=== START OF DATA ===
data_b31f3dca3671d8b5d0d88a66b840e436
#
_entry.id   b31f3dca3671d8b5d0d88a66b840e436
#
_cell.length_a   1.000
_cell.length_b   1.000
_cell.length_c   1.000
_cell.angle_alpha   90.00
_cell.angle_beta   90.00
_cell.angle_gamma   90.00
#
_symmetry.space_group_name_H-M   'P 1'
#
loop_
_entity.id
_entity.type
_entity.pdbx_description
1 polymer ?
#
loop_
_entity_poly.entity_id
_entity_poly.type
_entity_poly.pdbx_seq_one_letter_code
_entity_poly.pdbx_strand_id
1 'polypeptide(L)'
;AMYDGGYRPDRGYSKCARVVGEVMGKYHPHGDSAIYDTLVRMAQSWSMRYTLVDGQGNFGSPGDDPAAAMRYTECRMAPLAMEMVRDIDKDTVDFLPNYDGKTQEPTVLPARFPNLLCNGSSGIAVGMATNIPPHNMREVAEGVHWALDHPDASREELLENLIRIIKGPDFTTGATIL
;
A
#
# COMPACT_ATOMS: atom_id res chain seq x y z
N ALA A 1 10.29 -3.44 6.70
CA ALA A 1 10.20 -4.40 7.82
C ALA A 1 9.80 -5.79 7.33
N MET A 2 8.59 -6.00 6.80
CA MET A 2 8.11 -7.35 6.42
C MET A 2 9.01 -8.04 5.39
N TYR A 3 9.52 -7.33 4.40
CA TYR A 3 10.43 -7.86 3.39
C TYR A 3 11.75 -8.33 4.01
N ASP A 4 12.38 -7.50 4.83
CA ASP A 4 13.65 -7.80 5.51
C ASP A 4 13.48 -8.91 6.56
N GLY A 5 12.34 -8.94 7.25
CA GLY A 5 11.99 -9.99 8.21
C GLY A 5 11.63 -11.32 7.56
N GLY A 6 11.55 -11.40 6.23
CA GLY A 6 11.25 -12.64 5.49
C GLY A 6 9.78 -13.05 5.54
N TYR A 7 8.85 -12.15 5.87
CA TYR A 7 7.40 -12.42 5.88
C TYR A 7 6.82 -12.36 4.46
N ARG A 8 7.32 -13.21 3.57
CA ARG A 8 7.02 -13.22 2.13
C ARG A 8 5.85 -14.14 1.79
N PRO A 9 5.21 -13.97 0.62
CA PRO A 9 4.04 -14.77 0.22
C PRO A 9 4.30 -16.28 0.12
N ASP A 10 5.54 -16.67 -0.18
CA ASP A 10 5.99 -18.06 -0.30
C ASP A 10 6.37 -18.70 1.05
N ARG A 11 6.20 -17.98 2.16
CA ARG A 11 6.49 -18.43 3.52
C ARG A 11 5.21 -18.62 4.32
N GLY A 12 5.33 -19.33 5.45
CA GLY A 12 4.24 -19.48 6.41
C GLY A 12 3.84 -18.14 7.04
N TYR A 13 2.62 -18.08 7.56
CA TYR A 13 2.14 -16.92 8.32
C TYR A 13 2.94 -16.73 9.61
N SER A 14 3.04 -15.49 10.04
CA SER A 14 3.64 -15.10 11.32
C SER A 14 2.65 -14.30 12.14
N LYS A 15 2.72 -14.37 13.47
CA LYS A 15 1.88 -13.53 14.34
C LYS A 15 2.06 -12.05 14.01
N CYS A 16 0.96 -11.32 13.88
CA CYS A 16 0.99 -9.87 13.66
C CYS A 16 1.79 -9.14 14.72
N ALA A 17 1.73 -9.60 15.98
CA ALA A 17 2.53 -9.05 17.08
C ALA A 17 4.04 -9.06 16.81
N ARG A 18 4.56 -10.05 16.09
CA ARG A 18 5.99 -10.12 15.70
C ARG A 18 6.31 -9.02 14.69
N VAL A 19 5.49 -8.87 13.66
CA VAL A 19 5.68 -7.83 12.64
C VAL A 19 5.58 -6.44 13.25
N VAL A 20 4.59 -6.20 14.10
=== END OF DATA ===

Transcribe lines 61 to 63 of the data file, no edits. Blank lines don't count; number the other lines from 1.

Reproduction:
N ARG A 11 6.20 -17.98 2.16
CA ARG A 11 6.49 -18.43 3.52
C ARG A 11 5.21 -18.62 4.32